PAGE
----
BOOK REVIEW | Darling Rose Gold by Stephanie Wrobel

3/5 stars

*I received a digital advanced review copy of this book from Simon and Schuster via NetGalley in exchange for an honest review. Release date: March 17, 2020.

If you know the horrifying true story of Gypsy Rose Blanchard and her mother Dee Dee, then you know the basic premise of Darling Rose Gold. This one swerves from the original story a little and gives us a twist towards the end, but it felt like Wrobel heard the Gypsy Rose story and just fictionalized it. She does give a nod to some of her sources in her Acknowledgements, but I think this book would be a better read for those who aren’t familiar with its origins.

Rose Gold suffered at the hands of her mother, Patty, for most of her childhood. Patty, who herself was physically abused as a child, made Rose Gold sick by poisoning her for years as a result of Munchausen Syndrome by Proxy (MSBP). She shaved Rose Gold’s head for sympathy, and spent countless hours at medical appointments under the guise of helping her ailing daughter. The community rallied around this sick child, showering Patty in sympathy. Years later, Patty has been released from prison and is reunited with Rose Gold.

This book was ok. It’s a page-turner, a quick and easy read, and yes, it’s entertaining. The writing is mediocre – I’m starting to find it hard to overlook similes that make no sense (can someone tell me what on earth a “pop tart bed” is???), and the use of overly colloquial language such as “f’ed up”. I didn’t expect this to be literary by any means, so maybe I’m just too pretentious a reader to enjoy a book simply for entertainment’s sake.

With all that said, this book is easy to read and hard to put down. I wish Wrobel went deeper into the psychology and trauma of MSBP. This is a fightingly disturbing cycle of abuse that leaves children severely traumatized. While I felt compelled to finish the book, I found it just ok. I’m in the minority here, as most reviews for this book are excellent. So, if you’re looking for a twisted, fast-paced thriller that isn’t a typical domestic drama, this could be worth picking up.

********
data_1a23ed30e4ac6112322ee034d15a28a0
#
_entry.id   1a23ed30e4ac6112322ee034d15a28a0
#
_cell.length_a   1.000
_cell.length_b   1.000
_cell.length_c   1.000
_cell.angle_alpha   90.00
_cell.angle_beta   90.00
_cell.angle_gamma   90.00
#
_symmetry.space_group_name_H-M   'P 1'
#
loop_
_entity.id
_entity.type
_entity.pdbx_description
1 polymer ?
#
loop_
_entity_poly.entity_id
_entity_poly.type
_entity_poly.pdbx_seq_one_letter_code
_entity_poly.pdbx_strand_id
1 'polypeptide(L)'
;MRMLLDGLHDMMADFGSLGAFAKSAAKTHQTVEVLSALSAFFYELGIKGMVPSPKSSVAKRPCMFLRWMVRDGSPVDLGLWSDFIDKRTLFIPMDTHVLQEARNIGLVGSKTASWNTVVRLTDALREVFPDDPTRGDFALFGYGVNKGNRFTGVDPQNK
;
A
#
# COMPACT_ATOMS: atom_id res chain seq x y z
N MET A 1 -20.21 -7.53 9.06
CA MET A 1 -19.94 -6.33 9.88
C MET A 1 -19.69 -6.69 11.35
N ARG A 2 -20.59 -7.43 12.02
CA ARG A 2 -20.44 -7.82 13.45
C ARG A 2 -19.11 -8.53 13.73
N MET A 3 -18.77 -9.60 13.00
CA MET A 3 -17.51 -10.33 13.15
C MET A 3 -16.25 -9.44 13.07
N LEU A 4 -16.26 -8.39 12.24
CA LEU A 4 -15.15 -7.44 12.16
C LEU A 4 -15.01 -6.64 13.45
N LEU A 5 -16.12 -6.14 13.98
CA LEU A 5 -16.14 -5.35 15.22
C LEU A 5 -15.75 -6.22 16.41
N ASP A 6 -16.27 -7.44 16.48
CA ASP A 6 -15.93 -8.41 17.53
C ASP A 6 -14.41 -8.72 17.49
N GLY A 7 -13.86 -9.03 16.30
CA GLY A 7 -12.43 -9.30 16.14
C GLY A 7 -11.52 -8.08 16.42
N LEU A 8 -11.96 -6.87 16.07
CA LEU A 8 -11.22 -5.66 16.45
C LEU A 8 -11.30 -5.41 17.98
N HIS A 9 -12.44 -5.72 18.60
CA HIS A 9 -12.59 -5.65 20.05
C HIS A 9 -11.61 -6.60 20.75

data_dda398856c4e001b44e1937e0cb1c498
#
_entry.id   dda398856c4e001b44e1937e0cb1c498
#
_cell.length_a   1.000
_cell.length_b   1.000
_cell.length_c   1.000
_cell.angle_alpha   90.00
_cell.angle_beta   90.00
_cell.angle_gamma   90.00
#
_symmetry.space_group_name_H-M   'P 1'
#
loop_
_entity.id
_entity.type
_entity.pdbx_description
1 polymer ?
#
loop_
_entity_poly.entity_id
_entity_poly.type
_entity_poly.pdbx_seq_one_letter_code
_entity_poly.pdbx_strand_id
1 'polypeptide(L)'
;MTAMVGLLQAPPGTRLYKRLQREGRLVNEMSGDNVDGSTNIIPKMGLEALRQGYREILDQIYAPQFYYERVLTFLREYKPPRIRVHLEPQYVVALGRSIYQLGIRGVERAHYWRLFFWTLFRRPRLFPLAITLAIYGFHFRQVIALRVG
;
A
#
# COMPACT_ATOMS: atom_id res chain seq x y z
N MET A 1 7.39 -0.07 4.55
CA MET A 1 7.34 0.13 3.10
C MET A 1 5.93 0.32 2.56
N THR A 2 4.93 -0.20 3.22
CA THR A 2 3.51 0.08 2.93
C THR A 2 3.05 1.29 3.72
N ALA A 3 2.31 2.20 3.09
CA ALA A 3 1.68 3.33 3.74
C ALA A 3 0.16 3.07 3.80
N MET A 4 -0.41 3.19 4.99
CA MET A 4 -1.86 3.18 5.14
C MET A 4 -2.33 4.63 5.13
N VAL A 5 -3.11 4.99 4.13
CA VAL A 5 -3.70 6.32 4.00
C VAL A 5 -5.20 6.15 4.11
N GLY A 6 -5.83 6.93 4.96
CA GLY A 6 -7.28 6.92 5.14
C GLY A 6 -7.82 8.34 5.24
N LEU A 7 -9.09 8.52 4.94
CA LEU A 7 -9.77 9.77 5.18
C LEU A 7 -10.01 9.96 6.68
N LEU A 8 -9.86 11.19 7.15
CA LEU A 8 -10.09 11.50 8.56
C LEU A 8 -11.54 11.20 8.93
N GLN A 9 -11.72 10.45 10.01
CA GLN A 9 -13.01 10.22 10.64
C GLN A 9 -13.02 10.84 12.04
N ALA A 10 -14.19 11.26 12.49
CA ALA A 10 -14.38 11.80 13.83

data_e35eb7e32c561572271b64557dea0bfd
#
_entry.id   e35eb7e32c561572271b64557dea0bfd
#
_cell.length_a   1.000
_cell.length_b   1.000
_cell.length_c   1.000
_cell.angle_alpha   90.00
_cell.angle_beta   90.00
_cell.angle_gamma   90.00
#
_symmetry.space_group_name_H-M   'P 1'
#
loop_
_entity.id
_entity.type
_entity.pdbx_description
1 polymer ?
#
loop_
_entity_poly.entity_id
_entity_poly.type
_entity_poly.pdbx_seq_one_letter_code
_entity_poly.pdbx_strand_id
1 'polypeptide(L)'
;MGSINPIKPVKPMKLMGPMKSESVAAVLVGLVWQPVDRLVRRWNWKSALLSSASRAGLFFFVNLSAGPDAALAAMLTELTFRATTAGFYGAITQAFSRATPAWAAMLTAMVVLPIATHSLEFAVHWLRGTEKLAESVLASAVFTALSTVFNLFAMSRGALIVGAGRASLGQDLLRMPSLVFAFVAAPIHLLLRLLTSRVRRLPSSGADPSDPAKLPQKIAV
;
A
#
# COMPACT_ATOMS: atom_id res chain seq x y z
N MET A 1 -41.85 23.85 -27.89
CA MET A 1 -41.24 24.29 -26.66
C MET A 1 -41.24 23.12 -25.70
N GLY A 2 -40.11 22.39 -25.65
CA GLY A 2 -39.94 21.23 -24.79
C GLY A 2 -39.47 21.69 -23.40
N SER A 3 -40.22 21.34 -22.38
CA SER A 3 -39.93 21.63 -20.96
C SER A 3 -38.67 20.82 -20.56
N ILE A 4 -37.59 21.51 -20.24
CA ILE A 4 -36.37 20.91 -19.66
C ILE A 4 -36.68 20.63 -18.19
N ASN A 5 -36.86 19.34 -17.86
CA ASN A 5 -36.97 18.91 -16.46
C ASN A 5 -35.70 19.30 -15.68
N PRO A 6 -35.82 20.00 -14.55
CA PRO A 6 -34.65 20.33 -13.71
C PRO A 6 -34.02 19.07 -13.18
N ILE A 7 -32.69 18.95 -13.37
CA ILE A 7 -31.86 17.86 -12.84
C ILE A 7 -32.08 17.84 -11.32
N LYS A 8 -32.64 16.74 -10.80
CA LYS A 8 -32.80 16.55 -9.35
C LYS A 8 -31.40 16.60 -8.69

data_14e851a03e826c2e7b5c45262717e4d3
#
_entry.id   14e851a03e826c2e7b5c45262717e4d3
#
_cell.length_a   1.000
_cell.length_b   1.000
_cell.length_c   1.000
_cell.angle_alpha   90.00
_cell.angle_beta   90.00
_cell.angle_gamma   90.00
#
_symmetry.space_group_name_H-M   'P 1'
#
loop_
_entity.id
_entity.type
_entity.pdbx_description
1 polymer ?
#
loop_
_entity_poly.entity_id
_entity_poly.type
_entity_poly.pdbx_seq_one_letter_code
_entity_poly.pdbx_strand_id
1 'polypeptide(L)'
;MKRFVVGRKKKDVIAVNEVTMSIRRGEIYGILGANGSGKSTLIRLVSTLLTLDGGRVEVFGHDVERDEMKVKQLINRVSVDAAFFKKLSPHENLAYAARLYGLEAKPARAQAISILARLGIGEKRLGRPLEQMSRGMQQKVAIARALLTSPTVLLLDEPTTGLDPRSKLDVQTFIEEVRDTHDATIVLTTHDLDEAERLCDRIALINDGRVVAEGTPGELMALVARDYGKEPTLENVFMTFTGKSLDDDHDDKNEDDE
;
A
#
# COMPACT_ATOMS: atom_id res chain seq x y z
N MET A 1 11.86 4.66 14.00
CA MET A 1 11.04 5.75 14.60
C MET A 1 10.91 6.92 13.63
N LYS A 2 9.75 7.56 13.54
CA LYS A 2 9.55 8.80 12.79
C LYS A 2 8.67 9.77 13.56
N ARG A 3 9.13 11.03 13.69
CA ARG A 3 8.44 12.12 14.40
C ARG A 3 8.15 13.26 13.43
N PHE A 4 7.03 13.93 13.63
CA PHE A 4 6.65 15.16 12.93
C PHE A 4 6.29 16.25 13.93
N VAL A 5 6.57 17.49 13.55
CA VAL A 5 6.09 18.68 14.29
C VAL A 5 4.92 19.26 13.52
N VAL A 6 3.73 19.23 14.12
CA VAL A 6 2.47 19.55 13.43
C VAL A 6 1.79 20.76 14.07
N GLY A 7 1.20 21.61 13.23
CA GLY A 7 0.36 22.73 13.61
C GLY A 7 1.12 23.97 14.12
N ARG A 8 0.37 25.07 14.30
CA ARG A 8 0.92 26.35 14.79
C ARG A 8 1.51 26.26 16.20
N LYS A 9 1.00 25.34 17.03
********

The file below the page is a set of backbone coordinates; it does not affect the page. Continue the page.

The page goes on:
BOOK REVIEW | Hot Milk by Deborah Levy | 2016 Man Booker Long List

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3.5/5 stars

From the publisher:
Sofia, a young anthropologist, has spent much of her life trying to solve the mystery of her mother’s unexplainable illness. She is frustrated with Rose and her constant complaints, but utterly relieved to be called to abandon her own disappointing fledgling adult life. She and her mother travel to the searing, arid coast of southern Spain to see a famous consultant–their very last chance–in the hope that he might cure her unpredictable limb paralysis.

But Dr. Gomez has strange methods that seem to have little to do with physical medicine, and as the treatment progresses, Sofia’s mother’s illness becomes increasingly baffling. Sofia’s role as detective–tracking her mother’s symptoms in an attempt to find the secret motivation for her pain–deepens as she discovers her own desires in this transient desert community.

“Hot Milk” is a profound exploration of the sting of sexuality, of unspoken female rage, of myth and modernity, the lure of hypochondria and big pharma, and, above all, the value of experimenting with life; of being curious, bewildered, and vitally alive to the world.

My thoughts:
This book is certainly not going to be for everyone, but I really enjoyed it. Levy has crafted a delicate story with a rich cultural landscape – it’s easy to get lost in this one. Sofia is both easy to admire and easy to dislike; ultimately, I am rooting for her happiness. As a fellow anthropologist, I can relate to her struggle to find her space in the world, as well as her affinity for analyzing those around her.

Oh, and the unruly curly hair, I can relate to that too.

This would make a great last minute summer read, or a winter read when you feel the need to get away.